Business / Industries

Low-altitude airspace reform put on fast track

By Wang Wen (China Daily) Updated: 2014-07-23 07:17

A new regulation for low-altitude airspace management is expected to be unveiled by the end of the year in China, opening a new chapter for the general aviation industry in the country, experts said on Tuesday.

According to Gao Yuanyang, director of the General Aviation Industry Research Center at the Beijing-based Beihang University, the draft regulation has already been sent to key industry personnel for feedback.

He declined to disclose any further details but said the new rules will help spur general aviation in China and create unified standards for the industry.

Restrictions on use of low-altitude airspace have for long limited the development of the general aviation industry in China as most of the civil flights operate in the low-altitude airspace below 1,000 meters.

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The China Securities Journal reported on Tuesday that the draft regulation covers various sectors such as airspace classification, approval for airspace use, flight plan reporting, industry supervision and penalties for illegal flights.

The low-altitude airspace will be divided into four categories based on the different control levels - controlled, surveillance, report and contact flight airspaces. The draft also sets the specific areas for the four kinds of airspace, the report said.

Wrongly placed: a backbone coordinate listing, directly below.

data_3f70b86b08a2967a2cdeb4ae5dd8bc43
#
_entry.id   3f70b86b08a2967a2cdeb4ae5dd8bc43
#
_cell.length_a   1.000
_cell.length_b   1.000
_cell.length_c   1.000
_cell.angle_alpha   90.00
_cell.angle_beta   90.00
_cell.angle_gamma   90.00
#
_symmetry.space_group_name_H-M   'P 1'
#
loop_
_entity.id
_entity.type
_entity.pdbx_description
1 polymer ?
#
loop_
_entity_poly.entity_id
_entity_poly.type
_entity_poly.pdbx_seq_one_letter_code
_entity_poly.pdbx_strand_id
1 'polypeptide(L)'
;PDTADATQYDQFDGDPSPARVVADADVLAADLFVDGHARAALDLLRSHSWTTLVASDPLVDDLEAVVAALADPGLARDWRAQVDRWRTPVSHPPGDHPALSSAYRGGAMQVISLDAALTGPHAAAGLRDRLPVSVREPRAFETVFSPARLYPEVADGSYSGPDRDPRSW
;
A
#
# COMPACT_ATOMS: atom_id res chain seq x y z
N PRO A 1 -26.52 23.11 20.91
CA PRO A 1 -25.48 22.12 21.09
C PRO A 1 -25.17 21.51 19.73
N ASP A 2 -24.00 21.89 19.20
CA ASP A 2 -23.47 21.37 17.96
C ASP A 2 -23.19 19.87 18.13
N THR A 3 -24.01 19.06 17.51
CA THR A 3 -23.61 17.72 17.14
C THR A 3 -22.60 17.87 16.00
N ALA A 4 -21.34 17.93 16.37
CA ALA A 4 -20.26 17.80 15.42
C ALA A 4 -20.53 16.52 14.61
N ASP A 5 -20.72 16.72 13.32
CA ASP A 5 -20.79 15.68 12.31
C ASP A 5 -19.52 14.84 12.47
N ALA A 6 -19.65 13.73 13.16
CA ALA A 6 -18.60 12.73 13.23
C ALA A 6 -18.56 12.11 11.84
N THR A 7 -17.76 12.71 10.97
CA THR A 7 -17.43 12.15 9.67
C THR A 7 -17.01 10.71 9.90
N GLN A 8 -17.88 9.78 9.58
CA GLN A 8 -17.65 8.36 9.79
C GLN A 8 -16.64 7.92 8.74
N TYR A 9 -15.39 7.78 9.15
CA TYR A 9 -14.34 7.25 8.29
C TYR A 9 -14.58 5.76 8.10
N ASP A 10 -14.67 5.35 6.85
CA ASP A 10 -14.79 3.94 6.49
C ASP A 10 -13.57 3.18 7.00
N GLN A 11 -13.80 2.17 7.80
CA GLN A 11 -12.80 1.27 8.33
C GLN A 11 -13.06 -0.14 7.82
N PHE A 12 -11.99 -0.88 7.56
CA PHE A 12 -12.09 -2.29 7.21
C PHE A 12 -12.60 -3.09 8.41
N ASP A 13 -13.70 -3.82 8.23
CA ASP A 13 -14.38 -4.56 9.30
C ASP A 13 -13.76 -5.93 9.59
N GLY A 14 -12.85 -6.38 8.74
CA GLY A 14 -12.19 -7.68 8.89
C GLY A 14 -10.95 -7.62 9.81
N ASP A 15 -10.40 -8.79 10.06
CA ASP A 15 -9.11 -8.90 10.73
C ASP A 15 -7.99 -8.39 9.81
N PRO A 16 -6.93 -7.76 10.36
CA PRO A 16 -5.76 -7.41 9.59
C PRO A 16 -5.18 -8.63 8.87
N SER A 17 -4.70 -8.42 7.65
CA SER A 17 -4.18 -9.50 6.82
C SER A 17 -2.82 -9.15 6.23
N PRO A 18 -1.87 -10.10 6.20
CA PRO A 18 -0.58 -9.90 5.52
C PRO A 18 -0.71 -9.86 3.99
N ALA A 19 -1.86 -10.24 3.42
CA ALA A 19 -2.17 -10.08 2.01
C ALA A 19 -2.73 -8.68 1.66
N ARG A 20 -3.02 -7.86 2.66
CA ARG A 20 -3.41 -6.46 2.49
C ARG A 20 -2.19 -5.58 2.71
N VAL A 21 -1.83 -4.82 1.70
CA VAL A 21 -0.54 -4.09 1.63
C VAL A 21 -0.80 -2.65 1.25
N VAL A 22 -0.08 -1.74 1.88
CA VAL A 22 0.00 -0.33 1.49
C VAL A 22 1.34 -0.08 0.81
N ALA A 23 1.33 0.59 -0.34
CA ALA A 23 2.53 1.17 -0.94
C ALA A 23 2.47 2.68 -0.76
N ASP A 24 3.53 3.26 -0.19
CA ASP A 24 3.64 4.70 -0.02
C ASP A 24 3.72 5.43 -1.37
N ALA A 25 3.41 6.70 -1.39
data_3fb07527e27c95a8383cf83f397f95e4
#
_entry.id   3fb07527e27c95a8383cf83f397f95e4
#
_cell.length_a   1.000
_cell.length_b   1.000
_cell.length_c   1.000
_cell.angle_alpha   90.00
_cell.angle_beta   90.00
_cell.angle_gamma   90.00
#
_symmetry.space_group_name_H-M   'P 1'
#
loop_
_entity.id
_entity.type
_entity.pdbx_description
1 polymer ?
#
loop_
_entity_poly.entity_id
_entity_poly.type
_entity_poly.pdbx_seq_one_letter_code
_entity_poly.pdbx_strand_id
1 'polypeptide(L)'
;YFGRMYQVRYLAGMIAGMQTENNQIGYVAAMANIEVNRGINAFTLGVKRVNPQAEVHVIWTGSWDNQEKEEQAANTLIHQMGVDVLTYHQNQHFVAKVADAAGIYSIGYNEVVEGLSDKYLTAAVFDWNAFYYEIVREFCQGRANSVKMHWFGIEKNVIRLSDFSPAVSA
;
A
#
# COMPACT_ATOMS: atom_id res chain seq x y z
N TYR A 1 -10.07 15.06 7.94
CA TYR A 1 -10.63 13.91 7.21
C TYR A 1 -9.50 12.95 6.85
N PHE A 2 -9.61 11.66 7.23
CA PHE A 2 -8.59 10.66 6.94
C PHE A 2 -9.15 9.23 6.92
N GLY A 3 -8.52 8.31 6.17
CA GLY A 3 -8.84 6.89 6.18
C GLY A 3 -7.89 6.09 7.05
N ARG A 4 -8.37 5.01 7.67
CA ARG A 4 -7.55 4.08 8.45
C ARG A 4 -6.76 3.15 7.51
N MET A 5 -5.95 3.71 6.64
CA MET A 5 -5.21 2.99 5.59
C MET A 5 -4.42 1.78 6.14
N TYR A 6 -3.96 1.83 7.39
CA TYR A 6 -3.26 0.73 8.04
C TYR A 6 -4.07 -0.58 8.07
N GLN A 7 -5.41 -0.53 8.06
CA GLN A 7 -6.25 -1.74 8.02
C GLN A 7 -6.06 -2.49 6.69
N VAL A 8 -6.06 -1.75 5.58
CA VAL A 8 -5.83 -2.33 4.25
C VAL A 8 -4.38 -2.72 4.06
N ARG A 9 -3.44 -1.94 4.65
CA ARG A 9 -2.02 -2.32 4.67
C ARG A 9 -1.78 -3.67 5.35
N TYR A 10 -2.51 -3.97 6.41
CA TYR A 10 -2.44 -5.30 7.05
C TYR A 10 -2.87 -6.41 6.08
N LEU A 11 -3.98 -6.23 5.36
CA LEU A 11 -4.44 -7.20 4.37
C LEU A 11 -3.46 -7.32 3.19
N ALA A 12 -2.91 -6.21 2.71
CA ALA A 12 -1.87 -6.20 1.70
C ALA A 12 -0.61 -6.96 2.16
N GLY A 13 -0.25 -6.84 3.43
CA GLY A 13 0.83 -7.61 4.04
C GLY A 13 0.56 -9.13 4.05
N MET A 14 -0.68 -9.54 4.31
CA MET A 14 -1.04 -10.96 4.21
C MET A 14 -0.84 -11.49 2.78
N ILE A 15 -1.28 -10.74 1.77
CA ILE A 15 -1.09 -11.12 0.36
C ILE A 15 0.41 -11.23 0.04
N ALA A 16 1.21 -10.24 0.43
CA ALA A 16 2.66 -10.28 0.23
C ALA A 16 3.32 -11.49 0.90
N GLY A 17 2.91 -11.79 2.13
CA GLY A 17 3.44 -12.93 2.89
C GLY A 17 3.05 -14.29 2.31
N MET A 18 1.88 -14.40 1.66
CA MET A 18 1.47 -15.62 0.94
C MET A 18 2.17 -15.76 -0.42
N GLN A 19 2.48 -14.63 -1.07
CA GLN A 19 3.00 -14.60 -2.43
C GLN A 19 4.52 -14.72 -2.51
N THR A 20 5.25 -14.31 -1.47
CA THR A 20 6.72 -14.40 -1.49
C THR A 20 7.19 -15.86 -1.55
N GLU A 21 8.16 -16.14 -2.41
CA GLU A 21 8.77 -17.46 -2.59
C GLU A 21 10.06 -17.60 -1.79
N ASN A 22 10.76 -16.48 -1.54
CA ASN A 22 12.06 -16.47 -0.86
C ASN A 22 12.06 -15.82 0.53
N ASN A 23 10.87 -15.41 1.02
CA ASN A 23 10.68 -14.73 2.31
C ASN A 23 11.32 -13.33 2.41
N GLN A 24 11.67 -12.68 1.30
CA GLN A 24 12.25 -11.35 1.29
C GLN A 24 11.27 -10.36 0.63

The controlled airspace has the highest security level, and flights are required to accept almost all control orders, including air traffic control, flight information, weather and warning information.

In the other three types of airspace, there are no air traffic control services, which means the flights do not need prior approvals from the authorities.

Tracking services for these flights will be provided upon request from the concerned people, the report said.

The regulation also suggests flexibility in the four types of airspace so that the borders can be blurred when required. In such cases, more low-altitude airspace would be opened to general aviation industry when the airspace is vacant.

The draft calls for the establishment of a comprehensive air traffic control system.

Encouraged by the report, prices of some general aviation-related stocks have already seen healthy upswings. However, some analysts warn that it is still too early for such optimism as it may take some time for China to fully open up its low-altitude airspace.

"We've heard similar reports about the country planning to open up its low-altitude airspace in the past, but we're disappointed at the slow progress," said Wu Xiuqian, an analyst from the Beijing-based Qianzhan Industry Research Institute.

Statistics from the institute show that the growth rates of the general aviation industry in 2012 and 2013 were both under 10 percent, although the rat reached 25 percent in 2011 due to some policy encouragement that year.

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